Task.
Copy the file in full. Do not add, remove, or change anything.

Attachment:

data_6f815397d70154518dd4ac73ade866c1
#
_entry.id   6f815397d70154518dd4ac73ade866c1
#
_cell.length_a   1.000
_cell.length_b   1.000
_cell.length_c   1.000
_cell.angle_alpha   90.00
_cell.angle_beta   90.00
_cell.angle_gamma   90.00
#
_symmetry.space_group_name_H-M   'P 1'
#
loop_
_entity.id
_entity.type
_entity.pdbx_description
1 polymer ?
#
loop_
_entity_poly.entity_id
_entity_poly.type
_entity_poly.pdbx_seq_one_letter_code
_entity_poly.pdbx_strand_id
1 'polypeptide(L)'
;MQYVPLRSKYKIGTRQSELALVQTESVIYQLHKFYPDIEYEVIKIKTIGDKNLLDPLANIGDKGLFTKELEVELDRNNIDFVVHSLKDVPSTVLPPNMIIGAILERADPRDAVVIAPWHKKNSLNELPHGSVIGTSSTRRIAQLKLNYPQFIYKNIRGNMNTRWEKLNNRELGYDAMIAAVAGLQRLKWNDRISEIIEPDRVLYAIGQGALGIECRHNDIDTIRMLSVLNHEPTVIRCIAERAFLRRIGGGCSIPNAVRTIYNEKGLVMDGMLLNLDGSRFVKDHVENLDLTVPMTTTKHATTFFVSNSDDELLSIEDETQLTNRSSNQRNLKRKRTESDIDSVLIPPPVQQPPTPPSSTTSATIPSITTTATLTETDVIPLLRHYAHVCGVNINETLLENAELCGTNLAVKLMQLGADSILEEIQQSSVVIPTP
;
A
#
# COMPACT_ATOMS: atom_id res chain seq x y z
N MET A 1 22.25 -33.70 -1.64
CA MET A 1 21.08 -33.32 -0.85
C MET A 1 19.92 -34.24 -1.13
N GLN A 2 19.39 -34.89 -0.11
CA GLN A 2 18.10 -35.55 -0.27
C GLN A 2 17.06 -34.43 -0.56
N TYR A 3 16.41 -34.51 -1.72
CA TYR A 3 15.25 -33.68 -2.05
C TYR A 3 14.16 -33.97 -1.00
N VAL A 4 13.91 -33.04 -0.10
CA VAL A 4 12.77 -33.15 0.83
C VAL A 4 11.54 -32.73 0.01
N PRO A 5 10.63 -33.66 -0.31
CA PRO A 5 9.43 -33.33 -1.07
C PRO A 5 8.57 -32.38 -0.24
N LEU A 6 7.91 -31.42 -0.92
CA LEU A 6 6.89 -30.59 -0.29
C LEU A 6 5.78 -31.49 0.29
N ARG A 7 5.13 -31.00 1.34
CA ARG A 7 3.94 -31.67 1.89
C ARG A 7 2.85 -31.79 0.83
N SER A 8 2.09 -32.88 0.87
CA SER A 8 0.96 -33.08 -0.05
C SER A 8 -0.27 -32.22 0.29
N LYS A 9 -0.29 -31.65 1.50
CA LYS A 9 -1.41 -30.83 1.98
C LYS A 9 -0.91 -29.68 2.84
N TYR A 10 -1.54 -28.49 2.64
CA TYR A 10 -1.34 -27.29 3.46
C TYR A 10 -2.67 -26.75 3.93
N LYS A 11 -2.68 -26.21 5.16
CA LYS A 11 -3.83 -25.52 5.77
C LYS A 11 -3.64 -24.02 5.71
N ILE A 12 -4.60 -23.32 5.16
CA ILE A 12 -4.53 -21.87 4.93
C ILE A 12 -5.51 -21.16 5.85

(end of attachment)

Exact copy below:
data_6f815397d70154518dd4ac73ade866c1
#
_entry.id   6f815397d70154518dd4ac73ade866c1
#
_cell.length_a   1.000
_cell.length_b   1.000
_cell.length_c   1.000
_cell.angle_alpha   90.00
_cell.angle_beta   90.00
_cell.angle_gamma   90.00
#
_symmetry.space_group_name_H-M   'P 1'
#
loop_
_entity.id
_entity.type
_entity.pdbx_description
1 polymer ?
#
loop_
_entity_poly.entity_id
_entity_poly.type
_entity_poly.pdbx_seq_one_letter_code
_entity_poly.pdbx_strand_id
1 'polypeptide(L)'
;MQYVPLRSKYKIGTRQSELALVQTESVIYQLHKFYPDIEYEVIKIKTIGDKNLLDPLANIGDKGLFTKELEVELDRNNIDFVVHSLKDVPSTVLPPNMIIGAILERADPRDAVVIAPWHKKNSLNELPHGSVIGTSSTRRIAQLKLNYPQFIYKNIRGNMNTRWEKLNNRELGYDAMIAAVAGLQRLKWNDRISEIIEPDRVLYAIGQGALGIECRHNDIDTIRMLSVLNHEPTVIRCIAERAFLRRIGGGCSIPNAVRTIYNEKGLVMDGMLLNLDGSRFVKDHVENLDLTVPMTTTKHATTFFVSNSDDELLSIEDETQLTNRSSNQRNLKRKRTESDIDSVLIPPPVQQPPTPPSSTTSATIPSITTTATLTETDVIPLLRHYAHVCGVNINETLLENAELCGTNLAVKLMQLGADSILEEIQQSSVVIPTP
;
A
#
# COMPACT_ATOMS: atom_id res chain seq x y z
N MET A 1 22.25 -33.70 -1.64
CA MET A 1 21.08 -33.32 -0.85
C MET A 1 19.92 -34.24 -1.13
N GLN A 2 19.39 -34.89 -0.11
CA GLN A 2 18.10 -35.55 -0.27
C GLN A 2 17.06 -34.43 -0.56
N TYR A 3 16.41 -34.51 -1.72
CA TYR A 3 15.25 -33.68 -2.05
C TYR A 3 14.16 -33.97 -1.00
N VAL A 4 13.91 -33.04 -0.10
CA VAL A 4 12.77 -33.15 0.83
C VAL A 4 11.54 -32.73 0.01
N PRO A 5 10.63 -33.66 -0.31
CA PRO A 5 9.43 -33.33 -1.07
C PRO A 5 8.57 -32.38 -0.24
N LEU A 6 7.91 -31.42 -0.92
CA LEU A 6 6.89 -30.59 -0.29
C LEU A 6 5.78 -31.49 0.29
N ARG A 7 5.13 -31.00 1.34
CA ARG A 7 3.94 -31.67 1.89
C ARG A 7 2.85 -31.79 0.83
N SER A 8 2.09 -32.88 0.87
CA SER A 8 0.96 -33.08 -0.05
C SER A 8 -0.27 -32.22 0.29
N LYS A 9 -0.29 -31.65 1.50
CA LYS A 9 -1.41 -30.83 1.98
C LYS A 9 -0.91 -29.68 2.84
N TYR A 10 -1.54 -28.49 2.64
CA TYR A 10 -1.34 -27.29 3.46
C TYR A 10 -2.67 -26.75 3.93
N LYS A 11 -2.68 -26.21 5.16
CA LYS A 11 -3.83 -25.52 5.77
C LYS A 11 -3.64 -24.02 5.71
N ILE A 12 -4.60 -23.32 5.16
CA ILE A 12 -4.53 -21.87 4.93
C ILE A 12 -5.51 -21.16 5.85